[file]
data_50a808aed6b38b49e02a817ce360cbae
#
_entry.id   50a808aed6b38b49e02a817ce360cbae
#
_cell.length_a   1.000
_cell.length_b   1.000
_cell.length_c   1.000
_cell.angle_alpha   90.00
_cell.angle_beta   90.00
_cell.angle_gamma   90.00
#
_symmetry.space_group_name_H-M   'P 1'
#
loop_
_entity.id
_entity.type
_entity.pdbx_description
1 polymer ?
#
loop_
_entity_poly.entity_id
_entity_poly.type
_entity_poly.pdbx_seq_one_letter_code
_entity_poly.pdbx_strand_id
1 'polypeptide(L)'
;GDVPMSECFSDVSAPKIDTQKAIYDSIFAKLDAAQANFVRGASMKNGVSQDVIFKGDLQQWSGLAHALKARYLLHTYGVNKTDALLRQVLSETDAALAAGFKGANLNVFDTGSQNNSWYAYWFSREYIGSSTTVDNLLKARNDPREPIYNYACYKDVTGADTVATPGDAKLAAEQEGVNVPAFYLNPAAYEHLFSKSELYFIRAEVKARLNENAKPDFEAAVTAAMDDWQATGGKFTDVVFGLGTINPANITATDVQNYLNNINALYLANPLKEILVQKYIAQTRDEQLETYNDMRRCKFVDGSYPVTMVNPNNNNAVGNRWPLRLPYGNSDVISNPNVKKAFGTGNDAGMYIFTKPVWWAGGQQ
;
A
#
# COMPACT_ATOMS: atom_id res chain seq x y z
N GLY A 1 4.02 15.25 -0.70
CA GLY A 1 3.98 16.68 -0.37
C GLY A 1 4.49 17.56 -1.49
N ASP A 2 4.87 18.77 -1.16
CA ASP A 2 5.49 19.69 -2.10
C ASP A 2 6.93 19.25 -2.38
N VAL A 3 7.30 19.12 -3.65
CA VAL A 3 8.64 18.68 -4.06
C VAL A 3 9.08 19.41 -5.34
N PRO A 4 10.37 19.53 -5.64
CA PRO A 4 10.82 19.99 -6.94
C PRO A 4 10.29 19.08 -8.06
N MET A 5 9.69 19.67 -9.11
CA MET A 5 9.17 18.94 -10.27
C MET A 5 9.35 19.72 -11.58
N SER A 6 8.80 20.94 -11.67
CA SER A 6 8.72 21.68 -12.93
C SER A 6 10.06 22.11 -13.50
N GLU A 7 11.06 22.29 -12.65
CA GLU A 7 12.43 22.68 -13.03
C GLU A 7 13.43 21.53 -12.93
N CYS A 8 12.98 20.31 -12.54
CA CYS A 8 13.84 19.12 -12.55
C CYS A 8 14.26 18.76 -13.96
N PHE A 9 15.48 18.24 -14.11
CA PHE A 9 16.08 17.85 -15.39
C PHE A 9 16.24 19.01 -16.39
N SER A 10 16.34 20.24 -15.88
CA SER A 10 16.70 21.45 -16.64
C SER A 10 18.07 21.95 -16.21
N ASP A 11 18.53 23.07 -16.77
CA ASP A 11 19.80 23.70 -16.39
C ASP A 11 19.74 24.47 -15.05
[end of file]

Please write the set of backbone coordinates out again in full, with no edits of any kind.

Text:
data_50a808aed6b38b49e02a817ce360cbae
#
_entry.id   50a808aed6b38b49e02a817ce360cbae
#
_cell.length_a   1.000
_cell.length_b   1.000
_cell.length_c   1.000
_cell.angle_alpha   90.00
_cell.angle_beta   90.00
_cell.angle_gamma   90.00
#
_symmetry.space_group_name_H-M   'P 1'
#
loop_
_entity.id
_entity.type
_entity.pdbx_description
1 polymer ?
#
loop_
_entity_poly.entity_id
_entity_poly.type
_entity_poly.pdbx_seq_one_letter_code
_entity_poly.pdbx_strand_id
1 'polypeptide(L)'
;GDVPMSECFSDVSAPKIDTQKAIYDSIFAKLDAAQANFVRGASMKNGVSQDVIFKGDLQQWSGLAHALKARYLLHTYGVNKTDALLRQVLSETDAALAAGFKGANLNVFDTGSQNNSWYAYWFSREYIGSSTTVDNLLKARNDPREPIYNYACYKDVTGADTVATPGDAKLAAEQEGVNVPAFYLNPAAYEHLFSKSELYFIRAEVKARLNENAKPDFEAAVTAAMDDWQATGGKFTDVVFGLGTINPANITATDVQNYLNNINALYLANPLKEILVQKYIAQTRDEQLETYNDMRRCKFVDGSYPVTMVNPNNNNAVGNRWPLRLPYGNSDVISNPNVKKAFGTGNDAGMYIFTKPVWWAGGQQ
;
A
#
# COMPACT_ATOMS: atom_id res chain seq x y z
N GLY A 1 4.02 15.25 -0.70
CA GLY A 1 3.98 16.68 -0.37
C GLY A 1 4.49 17.56 -1.49
N ASP A 2 4.87 18.77 -1.16
CA ASP A 2 5.49 19.69 -2.10
C ASP A 2 6.93 19.25 -2.38
N VAL A 3 7.30 19.12 -3.65
CA VAL A 3 8.64 18.68 -4.06
C VAL A 3 9.08 19.41 -5.34
N PRO A 4 10.37 19.53 -5.64
CA PRO A 4 10.82 19.99 -6.94
C PRO A 4 10.29 19.08 -8.06
N MET A 5 9.69 19.67 -9.11
CA MET A 5 9.17 18.94 -10.27
C MET A 5 9.35 19.72 -11.58
N SER A 6 8.80 20.94 -11.67
CA SER A 6 8.72 21.68 -12.93
C SER A 6 10.06 22.11 -13.50
N GLU A 7 11.06 22.29 -12.65
CA GLU A 7 12.43 22.68 -13.03
C GLU A 7 13.43 21.53 -12.93
N CYS A 8 12.98 20.31 -12.54
CA CYS A 8 13.84 19.12 -12.55
C CYS A 8 14.26 18.76 -13.96
N PHE A 9 15.48 18.24 -14.11
CA PHE A 9 16.08 17.85 -15.39
C PHE A 9 16.24 19.01 -16.39
N SER A 10 16.34 20.24 -15.88
CA SER A 10 16.70 21.45 -16.64
C SER A 10 18.07 21.95 -16.21
N ASP A 11 18.53 23.07 -16.77
CA ASP A 11 19.80 23.70 -16.39
C ASP A 11 19.74 24.47 -15.05